03 Mar Neutrinos
This article covers “Daily current Affairs for UPSC “and the topic is about ‘Neutrinos’ which is in the news, it covers “Science and Technology” In GS-3, the following content has relevance for UPSC.
For Prelims: Neutrinos
For Mains: GS-3, Science and Technology
Why in news: Recently, a Japanese experiment stated that it was unable to uncover “strong evidence” that this is the case, ruling out a few theories that attempted to explain the myriad strange behaviors of neutrinos.
- A neutrino is a subatomic particle that resembles an electron in many ways but differs in that it lacks an electrical charge and has a very small mass that might potentially be zero.
- One of the most prevalent particles in the universe is the neutrino.
- They barely interact with matter; they are exceedingly hard to find.
- Both electrons and neutrinos are treated similarly by nuclear forces; neither participates in the strong nuclear force, but both do so equally in the weak nuclear force. Leptons are particles with this characteristic.
- The muon, which has a mass 200 times more than that of the electron, and the tau, which has a mass 3,500 times greater than that of the electron, are two further charged leptons in addition to the electron (and its antiparticle, the positron).
- Like the electron, the muon and tau also have companion neutrinos known as muon-neutrinos and tau-neutrinos.
- Scientists refer to this transition between neutrino kinds as neutrino oscillation.
- In 1930, Wolfgang Pauli made the initial hypothesis regarding the neutrino’s existence.
- There was difficulty at that time since it appeared that beta decay did not conserve energy and angular momentum.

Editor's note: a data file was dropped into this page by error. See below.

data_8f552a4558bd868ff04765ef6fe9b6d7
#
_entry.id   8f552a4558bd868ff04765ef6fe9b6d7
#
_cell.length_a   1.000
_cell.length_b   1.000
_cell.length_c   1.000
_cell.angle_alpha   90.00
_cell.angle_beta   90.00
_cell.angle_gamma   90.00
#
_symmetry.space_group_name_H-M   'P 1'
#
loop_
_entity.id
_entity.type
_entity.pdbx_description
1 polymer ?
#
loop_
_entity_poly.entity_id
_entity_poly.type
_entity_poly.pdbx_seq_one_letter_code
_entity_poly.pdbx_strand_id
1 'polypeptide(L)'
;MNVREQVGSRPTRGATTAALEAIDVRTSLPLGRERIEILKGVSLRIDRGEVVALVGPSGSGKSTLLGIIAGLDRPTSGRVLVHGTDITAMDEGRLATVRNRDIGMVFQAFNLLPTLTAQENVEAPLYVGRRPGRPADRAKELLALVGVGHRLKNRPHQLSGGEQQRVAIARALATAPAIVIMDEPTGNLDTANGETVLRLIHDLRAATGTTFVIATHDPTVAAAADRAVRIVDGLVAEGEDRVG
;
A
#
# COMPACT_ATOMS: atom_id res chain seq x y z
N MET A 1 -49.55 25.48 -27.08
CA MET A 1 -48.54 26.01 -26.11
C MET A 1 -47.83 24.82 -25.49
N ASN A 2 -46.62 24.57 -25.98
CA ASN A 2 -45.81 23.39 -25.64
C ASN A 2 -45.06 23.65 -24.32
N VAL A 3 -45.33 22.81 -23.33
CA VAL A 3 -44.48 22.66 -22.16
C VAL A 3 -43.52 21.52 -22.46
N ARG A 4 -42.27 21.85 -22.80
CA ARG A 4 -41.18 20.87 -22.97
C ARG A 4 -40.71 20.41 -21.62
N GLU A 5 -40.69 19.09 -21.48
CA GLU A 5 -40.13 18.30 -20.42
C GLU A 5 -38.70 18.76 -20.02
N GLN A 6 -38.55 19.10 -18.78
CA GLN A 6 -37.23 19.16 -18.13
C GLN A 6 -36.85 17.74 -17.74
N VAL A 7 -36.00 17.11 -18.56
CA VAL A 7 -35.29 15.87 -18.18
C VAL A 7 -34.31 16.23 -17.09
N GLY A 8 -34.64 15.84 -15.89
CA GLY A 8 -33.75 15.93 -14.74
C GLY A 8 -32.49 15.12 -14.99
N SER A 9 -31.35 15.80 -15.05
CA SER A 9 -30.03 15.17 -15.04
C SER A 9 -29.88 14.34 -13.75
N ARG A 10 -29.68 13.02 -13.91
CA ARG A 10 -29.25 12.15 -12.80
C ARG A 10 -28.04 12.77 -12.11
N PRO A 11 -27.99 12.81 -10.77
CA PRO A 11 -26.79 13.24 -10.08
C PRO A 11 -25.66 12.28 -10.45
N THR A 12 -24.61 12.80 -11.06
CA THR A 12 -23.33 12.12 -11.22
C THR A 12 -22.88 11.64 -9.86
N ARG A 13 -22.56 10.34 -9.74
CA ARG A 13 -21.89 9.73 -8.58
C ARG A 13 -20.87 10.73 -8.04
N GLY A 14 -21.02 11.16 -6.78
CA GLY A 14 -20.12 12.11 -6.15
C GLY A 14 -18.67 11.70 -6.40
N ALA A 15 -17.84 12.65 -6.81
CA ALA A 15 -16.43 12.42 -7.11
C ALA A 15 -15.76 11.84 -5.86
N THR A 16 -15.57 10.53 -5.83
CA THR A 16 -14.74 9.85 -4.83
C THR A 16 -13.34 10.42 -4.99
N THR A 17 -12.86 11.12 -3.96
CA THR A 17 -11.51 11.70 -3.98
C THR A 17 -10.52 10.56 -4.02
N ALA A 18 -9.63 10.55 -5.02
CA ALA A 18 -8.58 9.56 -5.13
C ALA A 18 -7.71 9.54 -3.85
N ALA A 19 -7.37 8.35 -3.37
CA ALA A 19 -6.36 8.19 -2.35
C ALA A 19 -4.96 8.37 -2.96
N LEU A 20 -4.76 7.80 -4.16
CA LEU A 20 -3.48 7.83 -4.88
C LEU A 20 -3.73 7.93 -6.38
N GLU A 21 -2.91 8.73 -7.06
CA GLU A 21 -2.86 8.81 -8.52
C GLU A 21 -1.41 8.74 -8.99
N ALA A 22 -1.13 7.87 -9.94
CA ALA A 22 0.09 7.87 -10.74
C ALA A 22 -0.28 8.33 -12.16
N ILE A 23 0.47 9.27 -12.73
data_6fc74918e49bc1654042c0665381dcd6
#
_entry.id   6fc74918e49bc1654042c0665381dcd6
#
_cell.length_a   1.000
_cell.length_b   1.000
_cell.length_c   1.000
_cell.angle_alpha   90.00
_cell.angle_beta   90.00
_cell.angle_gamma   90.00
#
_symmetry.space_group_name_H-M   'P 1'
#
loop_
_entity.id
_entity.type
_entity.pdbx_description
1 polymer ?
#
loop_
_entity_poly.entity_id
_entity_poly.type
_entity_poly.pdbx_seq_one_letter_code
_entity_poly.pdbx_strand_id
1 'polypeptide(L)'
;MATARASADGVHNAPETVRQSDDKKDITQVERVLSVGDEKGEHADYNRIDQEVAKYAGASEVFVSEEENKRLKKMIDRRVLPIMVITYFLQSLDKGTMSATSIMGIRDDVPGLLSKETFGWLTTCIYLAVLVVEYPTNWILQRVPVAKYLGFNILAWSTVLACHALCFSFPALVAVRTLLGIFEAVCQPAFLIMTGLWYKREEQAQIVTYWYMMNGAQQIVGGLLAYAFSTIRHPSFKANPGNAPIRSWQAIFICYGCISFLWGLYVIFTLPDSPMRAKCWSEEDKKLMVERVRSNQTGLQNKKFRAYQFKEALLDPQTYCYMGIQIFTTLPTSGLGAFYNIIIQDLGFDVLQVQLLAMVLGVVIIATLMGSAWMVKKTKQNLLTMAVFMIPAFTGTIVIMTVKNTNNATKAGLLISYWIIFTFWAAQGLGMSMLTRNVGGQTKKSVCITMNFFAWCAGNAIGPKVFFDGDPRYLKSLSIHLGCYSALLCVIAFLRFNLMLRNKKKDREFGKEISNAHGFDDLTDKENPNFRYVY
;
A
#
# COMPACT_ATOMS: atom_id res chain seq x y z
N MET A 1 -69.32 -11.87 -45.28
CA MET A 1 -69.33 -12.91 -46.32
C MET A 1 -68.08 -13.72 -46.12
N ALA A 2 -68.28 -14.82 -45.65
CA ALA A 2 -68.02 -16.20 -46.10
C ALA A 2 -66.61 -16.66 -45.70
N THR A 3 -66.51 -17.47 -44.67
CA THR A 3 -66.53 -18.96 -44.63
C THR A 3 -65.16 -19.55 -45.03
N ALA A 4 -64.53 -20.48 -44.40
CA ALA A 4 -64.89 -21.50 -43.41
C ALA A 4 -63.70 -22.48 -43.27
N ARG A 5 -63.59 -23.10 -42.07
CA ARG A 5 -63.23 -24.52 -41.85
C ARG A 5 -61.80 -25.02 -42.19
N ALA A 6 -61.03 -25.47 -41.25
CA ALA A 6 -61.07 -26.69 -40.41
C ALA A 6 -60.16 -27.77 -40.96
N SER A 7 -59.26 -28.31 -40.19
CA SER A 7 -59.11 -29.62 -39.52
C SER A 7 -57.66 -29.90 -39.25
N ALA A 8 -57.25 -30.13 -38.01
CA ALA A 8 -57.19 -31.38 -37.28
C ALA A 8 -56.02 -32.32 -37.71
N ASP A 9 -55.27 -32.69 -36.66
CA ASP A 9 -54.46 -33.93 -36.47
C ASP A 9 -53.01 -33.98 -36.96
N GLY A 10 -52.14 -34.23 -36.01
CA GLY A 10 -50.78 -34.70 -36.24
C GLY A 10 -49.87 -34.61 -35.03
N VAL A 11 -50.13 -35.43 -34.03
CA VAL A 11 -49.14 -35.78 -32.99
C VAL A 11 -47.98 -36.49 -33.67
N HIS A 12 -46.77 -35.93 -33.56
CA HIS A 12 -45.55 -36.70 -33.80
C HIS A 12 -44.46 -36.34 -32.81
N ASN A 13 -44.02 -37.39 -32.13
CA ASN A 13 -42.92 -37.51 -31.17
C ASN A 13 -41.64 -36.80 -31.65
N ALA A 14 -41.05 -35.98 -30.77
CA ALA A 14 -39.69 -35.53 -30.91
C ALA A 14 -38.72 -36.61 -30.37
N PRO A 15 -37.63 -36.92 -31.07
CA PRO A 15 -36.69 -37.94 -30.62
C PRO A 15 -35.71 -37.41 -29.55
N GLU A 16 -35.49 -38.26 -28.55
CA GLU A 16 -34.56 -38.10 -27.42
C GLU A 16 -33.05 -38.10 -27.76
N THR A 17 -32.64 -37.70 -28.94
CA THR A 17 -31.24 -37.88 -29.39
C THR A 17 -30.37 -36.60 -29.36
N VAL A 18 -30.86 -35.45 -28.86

- But Pauli argued that one could restore the conservation rules if a neutral, non-interacting particle—a neutrino—were released.
- It wasn’t until Clyde Cowan and Frederick Reines documented antineutrinos released by a nuclear reactor in 1955 that neutrinos were first discovered.
- The radioactive disintegration of primordial elements within the planet, which produces a significant flux of low-energy electron-antineutrinos, is one of the neutrinos’ natural sources.
- According to calculations, the sun’s fusion events release neutrinos that take away around 2% of the sun’s energy.
- Because only neutrinos can enter the extremely dense material created by a collapsing star, supernovae are also primarily a neutrino phenomenon. Just a small portion of the available energy is converted to light in supernovae.
India-based Neutrinos Observatory
- It is planned to establish the India-based Neutrino Observatory in Tamil Nadu’s Theni area.
- A particle physics research project is being built in a cave beneath a mountain that is 1,200 meters (3,900 feet) deep with the main goal of studying atmospheric neutrinos.
- The Iron-Calorimeter Detector is the primary experiment that INO has put forth.
Concern on Neutrino
- If the project is carried out, it will have an impact on the plants and animals in the Western Ghats’ Periyar Tiger Reserve and Mathikettan Shola National Park, two places known for their effective conservation efforts.
- As a result, the Tamil Nadu government will not approve of its development.
Why is the mountain necessary to INO?
- Most of the charged particles from the cosmic rays are filtered out by the mountain’s 1 km of solid rock.
- A portion of the incident cosmic ray protons, pions, and nearly all of the neutrinos make up the filtered set.
Why must these trials be conducted underground?
- The detector would detect roughly 10 neutrino occurrences per day and billions of cosmic ray muons per hour if it were positioned near the mountain’s base.
- After being inserted into the rock, it would only be able to detect roughly 10 neutrinos per day and 300 muon events per hour, of which 3 would be the needed muon neutrino events.
How does the Iron Calorimeter identify the neutrinos?
- Iron slabs alternately cover 150 layers to form the ICAl.
- A muon that is electrically charged is created as a result of the muon neutrino’s interaction with the iron.
- Sensitive elements detect this charge.
- The path taken by the muon is traced by combining the pulses.
- From this, one can deduce the characteristics of the neutrino that generated the pulses.
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